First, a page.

PREMIERE: Eddy Lee Ryder Makes Grief Accessible with “There in Dreams”

During a time when many people are grieving various losses, Eddy Lee Ryder’s “There in Dreams” gives a voice to that grief. Originally written about the death of the singer-songwriter’s father when she was 16, the single is intended to speak to anyone who has lost someone they care about. “[It’s about] finding your own peace in a situation you have no control over and speaking to someone who’s not there and saying, ‘It’s gonna be all right,’ and just trusting,” she explains.

The song opens with a simple melody, minimal guitar and piano accompaniment, and natural imagery, creating a folky aesthetic: “I know the ocean/She tells me I’m insane/I know the waters/They have crumbled in my brain.” The escalating melody of the chorus, meanwhile, contains hints of Ryder’s training in opera and classical music; her voice elegantly soars above the piano as she sings, “There in dreams, you come to me.”

“I tried to make it very vague when I was writing it so people could put their own stories in there and make their own meanings when hearing the lyrics,” Ryder explains. “I think everyone has someone who visits them in different ways, and they get meaning when that happens.” Her goal with the sound was to sing in a light, approachable manner to give hope to a heavy topic.

Eddy Lee Ryder · There In Dreams

The single is part of Expected To Fly, Ryder’s debut EP under her current name, which comes out in July. Along with the ’80s-inspired title track and “There in Dreams,” the EP includes Ryder’s three previously released singles: “Silver Chain,” “Small Apartment,” and “Vultures.” The influence of Fleetwood Mac and Tom Petty is audible, from the dramatic vocals to the electric guitar; Ryder describes the sound as “shimmery.”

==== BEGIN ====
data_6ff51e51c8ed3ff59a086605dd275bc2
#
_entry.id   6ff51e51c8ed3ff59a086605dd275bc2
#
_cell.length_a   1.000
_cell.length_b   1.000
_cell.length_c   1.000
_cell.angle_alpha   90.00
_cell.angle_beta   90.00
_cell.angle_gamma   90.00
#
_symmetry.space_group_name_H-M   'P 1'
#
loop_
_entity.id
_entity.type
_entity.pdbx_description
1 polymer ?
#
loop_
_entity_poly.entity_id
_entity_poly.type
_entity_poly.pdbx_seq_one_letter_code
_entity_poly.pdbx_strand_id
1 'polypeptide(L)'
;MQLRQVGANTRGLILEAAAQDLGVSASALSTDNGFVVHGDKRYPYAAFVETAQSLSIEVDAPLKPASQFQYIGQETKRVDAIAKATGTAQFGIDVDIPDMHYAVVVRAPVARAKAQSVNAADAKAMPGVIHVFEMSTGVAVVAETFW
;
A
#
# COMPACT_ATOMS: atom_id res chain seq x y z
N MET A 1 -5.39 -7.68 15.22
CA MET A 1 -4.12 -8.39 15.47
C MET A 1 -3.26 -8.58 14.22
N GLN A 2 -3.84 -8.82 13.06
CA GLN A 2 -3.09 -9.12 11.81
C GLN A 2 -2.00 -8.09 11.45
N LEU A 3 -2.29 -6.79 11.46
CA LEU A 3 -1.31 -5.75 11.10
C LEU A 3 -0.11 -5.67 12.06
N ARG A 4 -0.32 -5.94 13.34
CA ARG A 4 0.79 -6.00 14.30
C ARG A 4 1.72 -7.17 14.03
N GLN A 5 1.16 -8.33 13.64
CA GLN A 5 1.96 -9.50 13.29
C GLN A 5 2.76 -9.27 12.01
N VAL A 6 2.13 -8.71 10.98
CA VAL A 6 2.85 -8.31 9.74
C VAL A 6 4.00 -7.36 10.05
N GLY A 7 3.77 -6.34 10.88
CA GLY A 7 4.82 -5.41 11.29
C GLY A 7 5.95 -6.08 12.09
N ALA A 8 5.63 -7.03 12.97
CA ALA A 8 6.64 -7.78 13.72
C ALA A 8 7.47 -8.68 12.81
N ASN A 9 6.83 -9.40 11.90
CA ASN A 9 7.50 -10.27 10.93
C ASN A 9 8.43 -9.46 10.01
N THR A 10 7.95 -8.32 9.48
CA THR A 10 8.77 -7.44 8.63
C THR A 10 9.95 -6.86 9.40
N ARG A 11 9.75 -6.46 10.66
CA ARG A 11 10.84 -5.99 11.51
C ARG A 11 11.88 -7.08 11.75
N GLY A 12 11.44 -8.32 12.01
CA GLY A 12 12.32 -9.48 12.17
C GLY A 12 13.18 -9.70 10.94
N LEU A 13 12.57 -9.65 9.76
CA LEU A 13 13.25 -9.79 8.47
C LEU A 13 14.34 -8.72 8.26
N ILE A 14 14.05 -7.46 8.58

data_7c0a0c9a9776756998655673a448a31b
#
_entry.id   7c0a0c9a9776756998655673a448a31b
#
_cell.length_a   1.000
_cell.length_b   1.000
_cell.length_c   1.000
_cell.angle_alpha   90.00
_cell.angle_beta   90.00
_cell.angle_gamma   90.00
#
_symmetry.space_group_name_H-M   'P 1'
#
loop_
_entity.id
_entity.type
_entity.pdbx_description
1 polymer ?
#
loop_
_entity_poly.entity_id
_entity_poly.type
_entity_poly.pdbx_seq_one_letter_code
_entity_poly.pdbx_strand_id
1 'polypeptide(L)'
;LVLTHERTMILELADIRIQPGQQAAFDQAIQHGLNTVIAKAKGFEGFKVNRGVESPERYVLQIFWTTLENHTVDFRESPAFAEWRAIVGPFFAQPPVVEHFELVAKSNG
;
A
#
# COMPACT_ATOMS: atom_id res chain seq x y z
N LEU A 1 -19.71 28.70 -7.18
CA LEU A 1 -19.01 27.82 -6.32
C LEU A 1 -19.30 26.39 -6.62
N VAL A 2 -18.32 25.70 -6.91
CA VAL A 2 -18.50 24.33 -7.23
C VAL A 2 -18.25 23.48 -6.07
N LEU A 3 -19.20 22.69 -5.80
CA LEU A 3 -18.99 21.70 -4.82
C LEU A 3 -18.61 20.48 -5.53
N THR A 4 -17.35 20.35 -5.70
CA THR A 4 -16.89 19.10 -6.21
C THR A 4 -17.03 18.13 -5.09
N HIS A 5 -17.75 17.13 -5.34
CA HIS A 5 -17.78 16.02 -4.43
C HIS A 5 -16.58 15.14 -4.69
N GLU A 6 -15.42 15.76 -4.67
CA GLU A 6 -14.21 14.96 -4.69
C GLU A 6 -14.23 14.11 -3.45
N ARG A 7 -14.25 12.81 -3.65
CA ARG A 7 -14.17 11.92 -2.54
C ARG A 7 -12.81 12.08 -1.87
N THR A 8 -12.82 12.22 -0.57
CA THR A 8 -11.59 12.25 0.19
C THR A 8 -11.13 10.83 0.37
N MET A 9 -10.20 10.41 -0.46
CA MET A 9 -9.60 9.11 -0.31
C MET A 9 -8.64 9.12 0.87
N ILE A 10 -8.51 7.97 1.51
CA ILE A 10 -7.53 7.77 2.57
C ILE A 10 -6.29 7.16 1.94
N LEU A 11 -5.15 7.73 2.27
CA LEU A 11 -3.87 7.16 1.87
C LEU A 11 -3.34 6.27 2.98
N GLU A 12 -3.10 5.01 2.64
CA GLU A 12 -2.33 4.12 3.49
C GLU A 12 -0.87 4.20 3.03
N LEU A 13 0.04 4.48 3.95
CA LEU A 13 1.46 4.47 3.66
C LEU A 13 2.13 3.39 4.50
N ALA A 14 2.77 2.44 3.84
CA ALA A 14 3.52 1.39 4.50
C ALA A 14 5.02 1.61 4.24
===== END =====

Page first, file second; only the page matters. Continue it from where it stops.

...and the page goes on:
The NYC-based artist, who has been making music that she classifies within the rock genre for around seven years, initially under the name Liz Brennan, describes “There in Dreams” as more serious than her other singles, which were “more theatrical and a little bit more comedy-driven and outrageous,” she says.

“Small Apartment,” for instance, a catchy 2019 single that gives off ’70s vibes, centers on a “lady prick” neighbor who got Ryder evicted. The funny video shows her enacting the whole saga, from “the way her voice would shake the window” to “the way she kicked the door unhinged,” with the two fighting by dropping and banging objects on their respective floor and ceiling.

The video for “Silver Chain,” an 80s-rock-inspired single about spending your nights at bars at an older age than appears appropriate while your friends are doing grown-up things, is equally enthralling, taking place in a strip club and featuring a cameo from porn star and filmmaker Ron Jeremy.

Ryder has also written a number of other songs she plans to turn into concept albums, including one called World War 3 that she finds “very fitting for the current state of the world.” Given the versatility she’s already shown as an artist, both sonically and thematically, we’re not sure what to expect of her future work, except that it’s certain to be intriguing.

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